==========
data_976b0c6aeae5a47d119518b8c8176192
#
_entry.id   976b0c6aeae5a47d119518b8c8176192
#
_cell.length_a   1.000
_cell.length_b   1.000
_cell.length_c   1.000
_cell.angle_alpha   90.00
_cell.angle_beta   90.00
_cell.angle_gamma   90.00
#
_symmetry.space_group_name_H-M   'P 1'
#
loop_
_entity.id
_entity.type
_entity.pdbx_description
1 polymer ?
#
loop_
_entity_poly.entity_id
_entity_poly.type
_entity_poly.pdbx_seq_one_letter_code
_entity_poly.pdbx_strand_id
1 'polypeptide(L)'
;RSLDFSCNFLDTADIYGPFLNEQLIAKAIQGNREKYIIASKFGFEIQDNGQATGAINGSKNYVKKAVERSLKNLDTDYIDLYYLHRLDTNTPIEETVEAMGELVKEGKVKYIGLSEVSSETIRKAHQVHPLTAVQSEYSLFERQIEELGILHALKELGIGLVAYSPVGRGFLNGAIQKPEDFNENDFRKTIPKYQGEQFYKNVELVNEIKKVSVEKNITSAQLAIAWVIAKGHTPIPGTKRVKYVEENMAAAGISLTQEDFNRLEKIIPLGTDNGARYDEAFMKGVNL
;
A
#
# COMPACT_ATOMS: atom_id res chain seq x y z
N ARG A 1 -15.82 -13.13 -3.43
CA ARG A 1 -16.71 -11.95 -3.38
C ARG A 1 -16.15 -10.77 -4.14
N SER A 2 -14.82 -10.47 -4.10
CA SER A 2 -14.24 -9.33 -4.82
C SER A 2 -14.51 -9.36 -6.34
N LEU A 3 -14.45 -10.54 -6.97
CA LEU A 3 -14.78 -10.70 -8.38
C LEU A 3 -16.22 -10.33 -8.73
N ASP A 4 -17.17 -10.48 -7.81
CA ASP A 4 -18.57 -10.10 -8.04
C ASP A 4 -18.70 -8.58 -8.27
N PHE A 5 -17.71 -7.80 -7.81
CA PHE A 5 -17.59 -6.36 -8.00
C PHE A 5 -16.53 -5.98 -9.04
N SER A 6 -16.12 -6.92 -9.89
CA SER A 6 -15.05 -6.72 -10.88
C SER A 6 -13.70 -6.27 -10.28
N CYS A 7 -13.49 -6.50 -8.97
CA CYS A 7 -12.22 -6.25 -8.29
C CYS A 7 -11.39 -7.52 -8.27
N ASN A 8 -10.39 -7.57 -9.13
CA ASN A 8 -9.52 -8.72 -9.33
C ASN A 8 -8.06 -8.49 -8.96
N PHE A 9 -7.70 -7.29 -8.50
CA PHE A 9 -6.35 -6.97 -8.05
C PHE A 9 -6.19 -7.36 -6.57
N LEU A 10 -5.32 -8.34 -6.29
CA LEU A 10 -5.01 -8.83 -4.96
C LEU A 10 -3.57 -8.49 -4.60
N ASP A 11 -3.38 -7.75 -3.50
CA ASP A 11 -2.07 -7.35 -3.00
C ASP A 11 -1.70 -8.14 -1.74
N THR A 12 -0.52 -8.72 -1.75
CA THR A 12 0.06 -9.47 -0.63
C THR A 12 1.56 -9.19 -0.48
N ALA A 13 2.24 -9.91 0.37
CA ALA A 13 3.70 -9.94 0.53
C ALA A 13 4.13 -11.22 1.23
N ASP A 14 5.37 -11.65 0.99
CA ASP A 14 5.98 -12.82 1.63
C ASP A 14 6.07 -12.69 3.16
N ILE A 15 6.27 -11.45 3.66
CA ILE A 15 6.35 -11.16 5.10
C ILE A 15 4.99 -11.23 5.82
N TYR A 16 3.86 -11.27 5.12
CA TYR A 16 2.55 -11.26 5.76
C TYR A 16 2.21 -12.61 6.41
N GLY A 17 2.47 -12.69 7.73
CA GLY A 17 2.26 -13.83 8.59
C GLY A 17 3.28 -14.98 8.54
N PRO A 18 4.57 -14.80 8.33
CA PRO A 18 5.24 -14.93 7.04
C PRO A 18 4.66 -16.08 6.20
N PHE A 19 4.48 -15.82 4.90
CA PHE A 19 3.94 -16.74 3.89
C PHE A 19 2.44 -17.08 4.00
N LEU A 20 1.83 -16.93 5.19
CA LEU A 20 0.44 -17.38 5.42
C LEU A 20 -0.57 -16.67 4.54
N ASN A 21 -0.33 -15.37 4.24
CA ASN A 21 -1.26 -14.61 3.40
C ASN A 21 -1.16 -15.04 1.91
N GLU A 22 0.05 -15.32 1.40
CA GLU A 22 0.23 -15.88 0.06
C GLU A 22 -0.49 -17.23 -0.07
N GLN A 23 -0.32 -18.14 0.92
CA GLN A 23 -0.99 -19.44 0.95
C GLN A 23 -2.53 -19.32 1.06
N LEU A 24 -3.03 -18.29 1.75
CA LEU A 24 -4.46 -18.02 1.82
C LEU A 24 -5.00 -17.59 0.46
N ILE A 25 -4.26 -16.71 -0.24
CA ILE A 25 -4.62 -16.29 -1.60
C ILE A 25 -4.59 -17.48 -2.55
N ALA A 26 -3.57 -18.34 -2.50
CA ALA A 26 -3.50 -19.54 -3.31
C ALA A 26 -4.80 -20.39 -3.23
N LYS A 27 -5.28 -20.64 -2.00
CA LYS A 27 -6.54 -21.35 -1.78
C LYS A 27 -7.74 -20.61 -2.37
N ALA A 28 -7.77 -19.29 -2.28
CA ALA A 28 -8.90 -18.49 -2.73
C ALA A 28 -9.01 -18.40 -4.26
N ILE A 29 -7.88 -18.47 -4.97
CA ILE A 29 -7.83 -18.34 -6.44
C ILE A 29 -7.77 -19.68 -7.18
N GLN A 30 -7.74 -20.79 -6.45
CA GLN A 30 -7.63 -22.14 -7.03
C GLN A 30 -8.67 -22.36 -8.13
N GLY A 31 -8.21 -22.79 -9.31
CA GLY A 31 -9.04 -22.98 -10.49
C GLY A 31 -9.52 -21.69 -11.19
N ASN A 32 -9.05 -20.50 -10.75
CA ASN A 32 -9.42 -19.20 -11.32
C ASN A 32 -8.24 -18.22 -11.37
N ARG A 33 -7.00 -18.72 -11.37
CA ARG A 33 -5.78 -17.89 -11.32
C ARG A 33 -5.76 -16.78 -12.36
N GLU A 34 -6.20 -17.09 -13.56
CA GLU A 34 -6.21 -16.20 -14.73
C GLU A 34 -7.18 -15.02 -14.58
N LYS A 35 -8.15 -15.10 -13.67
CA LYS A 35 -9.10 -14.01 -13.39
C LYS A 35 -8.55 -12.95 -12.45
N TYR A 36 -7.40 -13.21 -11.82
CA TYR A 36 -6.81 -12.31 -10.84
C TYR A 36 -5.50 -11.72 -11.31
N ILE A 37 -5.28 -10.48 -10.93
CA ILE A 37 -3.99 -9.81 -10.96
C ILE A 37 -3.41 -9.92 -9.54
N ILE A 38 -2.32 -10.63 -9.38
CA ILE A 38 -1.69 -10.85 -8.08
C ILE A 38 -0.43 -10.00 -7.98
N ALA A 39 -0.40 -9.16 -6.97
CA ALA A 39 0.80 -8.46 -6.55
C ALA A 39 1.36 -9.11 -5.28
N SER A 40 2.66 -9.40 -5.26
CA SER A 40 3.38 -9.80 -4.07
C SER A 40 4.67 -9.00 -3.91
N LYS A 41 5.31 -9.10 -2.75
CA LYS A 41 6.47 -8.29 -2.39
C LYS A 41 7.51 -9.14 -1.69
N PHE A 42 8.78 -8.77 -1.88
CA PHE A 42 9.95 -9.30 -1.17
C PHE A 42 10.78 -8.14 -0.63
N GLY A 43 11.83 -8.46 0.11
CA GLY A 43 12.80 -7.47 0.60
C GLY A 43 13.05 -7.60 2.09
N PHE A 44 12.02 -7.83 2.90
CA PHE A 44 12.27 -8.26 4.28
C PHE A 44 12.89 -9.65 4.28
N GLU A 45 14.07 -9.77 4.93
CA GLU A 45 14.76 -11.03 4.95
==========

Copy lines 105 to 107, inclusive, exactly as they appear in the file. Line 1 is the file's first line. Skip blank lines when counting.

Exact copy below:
C ILE A 25 -4.59 -17.48 -2.55
N ALA A 26 -3.57 -18.34 -2.50
CA ALA A 26 -3.50 -19.54 -3.31